Nevada legislative leaders talk education behind closed doors

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Legislative leadership met behind closed doors Saturday to try to reach agreement on major changes proposed for the system of higher education budgets.

No decisions were expected from the 8 a.m. session in the Assembly caucus room.

But the meetings with representatives from both houses and parties signal that lawmakers are getting down to business working out differences.

The session lasted until just 10:15 a.m. because Assembly Speaker Marilyn Kirkpatrick, D-North Las Vegas, and Senate Majority Leader Mo Denis, D-Las Vegas, among others had reservations on an 11:35 a.m. flight from Reno to Las Vegas.

Kirkpatrick said the purpose for the session with university officials was to get a better understanding of how the new funding formula would affect the different institutions in the university system.

“I need to understand the changes better,” she said.

Assembly Majority Leader William Horne, D-Las Vegas, said the informational meeting was needed for him as well.

“We were originally supposed to have a work session (on higher education) today,” he said, referring to the money committee meeting originally set for Saturday. “I chair the subcommittee, and I wasn’t comfortable.”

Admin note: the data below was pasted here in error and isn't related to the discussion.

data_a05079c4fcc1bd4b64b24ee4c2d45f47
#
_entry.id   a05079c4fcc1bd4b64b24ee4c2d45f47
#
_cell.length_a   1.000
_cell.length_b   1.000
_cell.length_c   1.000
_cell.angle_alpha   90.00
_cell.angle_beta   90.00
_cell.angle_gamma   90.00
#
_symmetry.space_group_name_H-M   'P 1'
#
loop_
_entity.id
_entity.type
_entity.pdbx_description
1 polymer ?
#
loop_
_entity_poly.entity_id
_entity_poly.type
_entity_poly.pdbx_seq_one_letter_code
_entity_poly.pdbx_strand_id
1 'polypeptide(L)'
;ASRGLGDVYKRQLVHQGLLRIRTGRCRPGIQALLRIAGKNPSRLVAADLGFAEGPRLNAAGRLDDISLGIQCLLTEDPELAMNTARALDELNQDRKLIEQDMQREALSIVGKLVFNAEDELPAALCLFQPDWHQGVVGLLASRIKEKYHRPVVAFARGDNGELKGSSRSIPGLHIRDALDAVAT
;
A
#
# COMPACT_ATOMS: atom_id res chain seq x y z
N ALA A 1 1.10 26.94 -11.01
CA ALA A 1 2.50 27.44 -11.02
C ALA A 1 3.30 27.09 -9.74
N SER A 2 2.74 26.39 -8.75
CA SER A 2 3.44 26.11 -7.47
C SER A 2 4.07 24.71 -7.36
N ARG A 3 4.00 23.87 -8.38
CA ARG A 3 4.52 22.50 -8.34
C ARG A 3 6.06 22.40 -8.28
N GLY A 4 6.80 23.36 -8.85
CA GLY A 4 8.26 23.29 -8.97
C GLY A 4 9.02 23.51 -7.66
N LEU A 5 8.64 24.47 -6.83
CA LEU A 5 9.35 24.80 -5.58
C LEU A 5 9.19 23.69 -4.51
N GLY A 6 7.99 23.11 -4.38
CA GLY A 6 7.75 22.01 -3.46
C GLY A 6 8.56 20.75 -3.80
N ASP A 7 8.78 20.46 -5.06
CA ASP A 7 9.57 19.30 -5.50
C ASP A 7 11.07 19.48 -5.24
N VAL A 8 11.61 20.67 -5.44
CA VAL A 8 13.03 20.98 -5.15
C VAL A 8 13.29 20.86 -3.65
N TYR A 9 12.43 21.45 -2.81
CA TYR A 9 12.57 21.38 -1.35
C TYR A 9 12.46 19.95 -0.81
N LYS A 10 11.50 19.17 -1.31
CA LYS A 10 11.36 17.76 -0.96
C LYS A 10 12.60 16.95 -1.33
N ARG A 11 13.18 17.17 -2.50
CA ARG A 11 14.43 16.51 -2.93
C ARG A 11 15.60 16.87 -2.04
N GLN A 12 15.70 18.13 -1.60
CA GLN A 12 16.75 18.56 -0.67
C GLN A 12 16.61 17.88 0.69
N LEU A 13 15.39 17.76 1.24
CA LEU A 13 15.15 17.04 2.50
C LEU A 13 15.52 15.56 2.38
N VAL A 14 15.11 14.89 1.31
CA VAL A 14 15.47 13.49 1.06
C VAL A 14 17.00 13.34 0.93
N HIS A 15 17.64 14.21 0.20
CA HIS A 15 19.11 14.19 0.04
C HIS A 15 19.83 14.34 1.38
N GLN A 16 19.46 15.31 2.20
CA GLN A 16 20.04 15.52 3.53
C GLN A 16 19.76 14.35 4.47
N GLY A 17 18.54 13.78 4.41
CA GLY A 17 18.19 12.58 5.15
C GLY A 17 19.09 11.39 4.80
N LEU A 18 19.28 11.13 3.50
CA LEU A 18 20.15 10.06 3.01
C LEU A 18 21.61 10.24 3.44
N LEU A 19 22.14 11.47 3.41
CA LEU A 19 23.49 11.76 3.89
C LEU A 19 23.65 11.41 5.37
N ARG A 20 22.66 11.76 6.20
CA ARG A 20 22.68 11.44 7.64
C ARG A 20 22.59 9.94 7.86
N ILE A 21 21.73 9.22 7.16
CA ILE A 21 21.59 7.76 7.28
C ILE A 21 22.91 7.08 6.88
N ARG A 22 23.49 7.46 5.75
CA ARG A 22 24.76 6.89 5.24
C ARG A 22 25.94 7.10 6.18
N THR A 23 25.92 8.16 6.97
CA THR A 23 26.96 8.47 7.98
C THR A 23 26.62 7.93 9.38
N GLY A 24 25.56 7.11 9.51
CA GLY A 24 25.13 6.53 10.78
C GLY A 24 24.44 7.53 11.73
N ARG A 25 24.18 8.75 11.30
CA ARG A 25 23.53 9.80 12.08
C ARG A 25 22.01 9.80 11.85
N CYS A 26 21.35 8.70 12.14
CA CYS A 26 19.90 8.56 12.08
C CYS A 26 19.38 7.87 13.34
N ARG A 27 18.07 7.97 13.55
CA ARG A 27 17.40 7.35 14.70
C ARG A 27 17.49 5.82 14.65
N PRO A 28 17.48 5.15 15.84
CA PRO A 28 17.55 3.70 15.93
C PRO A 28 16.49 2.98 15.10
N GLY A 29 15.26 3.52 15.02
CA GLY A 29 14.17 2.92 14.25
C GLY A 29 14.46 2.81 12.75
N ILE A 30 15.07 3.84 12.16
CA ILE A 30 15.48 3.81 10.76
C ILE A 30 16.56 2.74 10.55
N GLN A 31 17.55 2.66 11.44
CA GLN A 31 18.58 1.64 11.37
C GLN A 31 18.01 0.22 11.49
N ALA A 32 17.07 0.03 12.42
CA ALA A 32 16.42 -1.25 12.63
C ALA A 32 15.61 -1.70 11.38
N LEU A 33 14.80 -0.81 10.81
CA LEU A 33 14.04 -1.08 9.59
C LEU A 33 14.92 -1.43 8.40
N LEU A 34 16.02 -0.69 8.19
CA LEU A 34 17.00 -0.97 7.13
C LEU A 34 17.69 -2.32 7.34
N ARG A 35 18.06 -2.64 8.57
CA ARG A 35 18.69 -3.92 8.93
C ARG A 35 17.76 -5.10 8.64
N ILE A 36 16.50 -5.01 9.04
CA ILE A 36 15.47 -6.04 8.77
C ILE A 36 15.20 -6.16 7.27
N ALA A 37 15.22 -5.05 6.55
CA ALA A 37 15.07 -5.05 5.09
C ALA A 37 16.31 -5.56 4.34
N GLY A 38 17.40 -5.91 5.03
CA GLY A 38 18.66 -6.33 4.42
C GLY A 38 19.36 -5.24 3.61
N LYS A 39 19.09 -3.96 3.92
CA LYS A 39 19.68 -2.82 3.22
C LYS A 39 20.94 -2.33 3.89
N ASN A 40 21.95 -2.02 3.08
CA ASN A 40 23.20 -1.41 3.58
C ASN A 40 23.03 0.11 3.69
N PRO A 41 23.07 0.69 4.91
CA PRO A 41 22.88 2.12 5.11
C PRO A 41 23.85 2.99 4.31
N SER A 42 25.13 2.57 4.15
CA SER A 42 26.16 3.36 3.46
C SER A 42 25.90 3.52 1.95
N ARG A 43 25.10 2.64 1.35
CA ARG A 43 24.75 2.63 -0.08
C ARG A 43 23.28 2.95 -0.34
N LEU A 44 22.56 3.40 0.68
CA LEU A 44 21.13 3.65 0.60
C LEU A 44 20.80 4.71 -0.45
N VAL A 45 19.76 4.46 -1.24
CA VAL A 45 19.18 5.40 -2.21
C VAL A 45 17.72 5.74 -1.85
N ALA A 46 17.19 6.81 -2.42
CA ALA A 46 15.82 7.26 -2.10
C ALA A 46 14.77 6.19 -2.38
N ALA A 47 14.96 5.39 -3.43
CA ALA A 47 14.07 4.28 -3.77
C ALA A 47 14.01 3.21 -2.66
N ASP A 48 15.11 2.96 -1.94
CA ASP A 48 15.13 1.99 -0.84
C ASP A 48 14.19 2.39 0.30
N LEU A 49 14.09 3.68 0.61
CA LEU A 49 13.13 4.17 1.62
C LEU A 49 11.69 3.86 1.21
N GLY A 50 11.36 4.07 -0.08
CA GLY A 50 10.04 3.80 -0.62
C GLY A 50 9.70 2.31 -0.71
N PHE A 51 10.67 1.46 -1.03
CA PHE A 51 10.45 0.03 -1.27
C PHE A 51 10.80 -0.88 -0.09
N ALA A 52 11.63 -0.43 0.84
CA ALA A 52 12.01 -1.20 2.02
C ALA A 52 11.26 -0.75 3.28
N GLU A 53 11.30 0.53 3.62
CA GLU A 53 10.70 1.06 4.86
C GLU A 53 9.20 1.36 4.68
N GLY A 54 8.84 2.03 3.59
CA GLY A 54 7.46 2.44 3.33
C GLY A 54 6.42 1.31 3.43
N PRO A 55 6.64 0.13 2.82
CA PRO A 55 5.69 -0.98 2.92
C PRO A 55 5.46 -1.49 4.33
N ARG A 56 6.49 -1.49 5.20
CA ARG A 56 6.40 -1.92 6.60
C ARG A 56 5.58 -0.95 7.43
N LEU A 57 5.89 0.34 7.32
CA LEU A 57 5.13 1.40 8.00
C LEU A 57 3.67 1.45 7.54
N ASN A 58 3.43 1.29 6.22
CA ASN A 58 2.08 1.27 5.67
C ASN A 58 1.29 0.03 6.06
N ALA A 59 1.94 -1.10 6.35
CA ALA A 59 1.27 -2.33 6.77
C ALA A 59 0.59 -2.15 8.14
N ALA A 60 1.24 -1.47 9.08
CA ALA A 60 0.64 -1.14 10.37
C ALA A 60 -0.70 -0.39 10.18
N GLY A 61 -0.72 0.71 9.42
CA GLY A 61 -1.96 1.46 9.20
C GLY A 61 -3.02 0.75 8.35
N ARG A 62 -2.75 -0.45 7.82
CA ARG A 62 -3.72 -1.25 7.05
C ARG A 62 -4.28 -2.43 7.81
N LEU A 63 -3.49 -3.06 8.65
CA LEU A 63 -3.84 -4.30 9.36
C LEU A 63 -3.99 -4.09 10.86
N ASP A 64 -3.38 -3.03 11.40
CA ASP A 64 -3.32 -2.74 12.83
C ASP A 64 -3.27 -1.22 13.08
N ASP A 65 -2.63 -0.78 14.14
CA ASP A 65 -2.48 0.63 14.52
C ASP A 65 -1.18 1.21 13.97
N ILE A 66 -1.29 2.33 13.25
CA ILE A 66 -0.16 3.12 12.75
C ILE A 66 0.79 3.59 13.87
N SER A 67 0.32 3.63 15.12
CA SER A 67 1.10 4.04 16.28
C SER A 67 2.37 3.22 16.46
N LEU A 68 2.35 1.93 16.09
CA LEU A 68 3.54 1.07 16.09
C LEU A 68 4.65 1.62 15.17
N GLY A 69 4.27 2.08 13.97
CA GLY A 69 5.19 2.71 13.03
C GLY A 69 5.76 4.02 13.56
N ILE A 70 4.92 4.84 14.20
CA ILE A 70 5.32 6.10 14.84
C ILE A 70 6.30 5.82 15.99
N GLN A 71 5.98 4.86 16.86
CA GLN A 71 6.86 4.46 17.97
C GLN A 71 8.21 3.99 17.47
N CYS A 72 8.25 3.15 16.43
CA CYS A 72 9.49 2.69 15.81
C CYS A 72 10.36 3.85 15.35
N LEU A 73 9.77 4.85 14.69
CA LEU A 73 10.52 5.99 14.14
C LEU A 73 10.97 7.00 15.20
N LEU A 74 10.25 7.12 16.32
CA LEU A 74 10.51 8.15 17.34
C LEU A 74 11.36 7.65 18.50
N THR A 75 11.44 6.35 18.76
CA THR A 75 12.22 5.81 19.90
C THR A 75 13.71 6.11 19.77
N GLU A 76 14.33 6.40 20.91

After the meeting, Kirkpatrick — who isn’t on the subcommittee reviewing NSHE budgets — said she had a much better grasp of how the formula will work.

The new formula developed during the interim shifts funding from credits taken by students more toward credits completed. But within the formula, it is specifically designed to move more money to the University of Nevada, Las Vegas, Nevada State College and the College of Southern Nevada — all in Clark County.

Those changes have raised objections from some quarters — particularly because of the potential impact to Western Nevada College and Great Basin College, which provide classes and services to the Carson City area and most of rural Nevada.

Sen. Pete Goicoechea, R-Eureka, has said that those campuses can’t take any more cuts. He has called for a “hold-harmless” package to protect them at least for this budget cycle and the next.

Sen. Ben Kieckhefer, R-Reno, whose district encompasses most of the turf served by WNC, said after the meeting that he was working to protect that campus.

As for the secrecy — the meeting was not announced publicly or even to most members of the Senate and Assembly — Kirkpatrick said, “we’re entitled to meet with our staff.”

Lawmakers in attendance included money committee chairs Debbie Smith, D-Sparks, of Senate Finance; Maggie Carlton, D-Las Vegas, of Ways and Means; Kirkpatrick and her counterpart, Denis; and Senate Minority Leader Michael Roberson, D-Las Vegas. Also there were Kieckhefer; Assembly Minority Leader Pat Hickey, R-Reno; Cresent Hardy, R-Mesquite; and Assembly Majority Leader William Horne, D-Las Vegas.

They were joined by university system Chancellor Dan Klaich and his fiscal people and Legislative Counsel Bureau fiscal staff.

There have been five or six core group meetings this session, Smith said.


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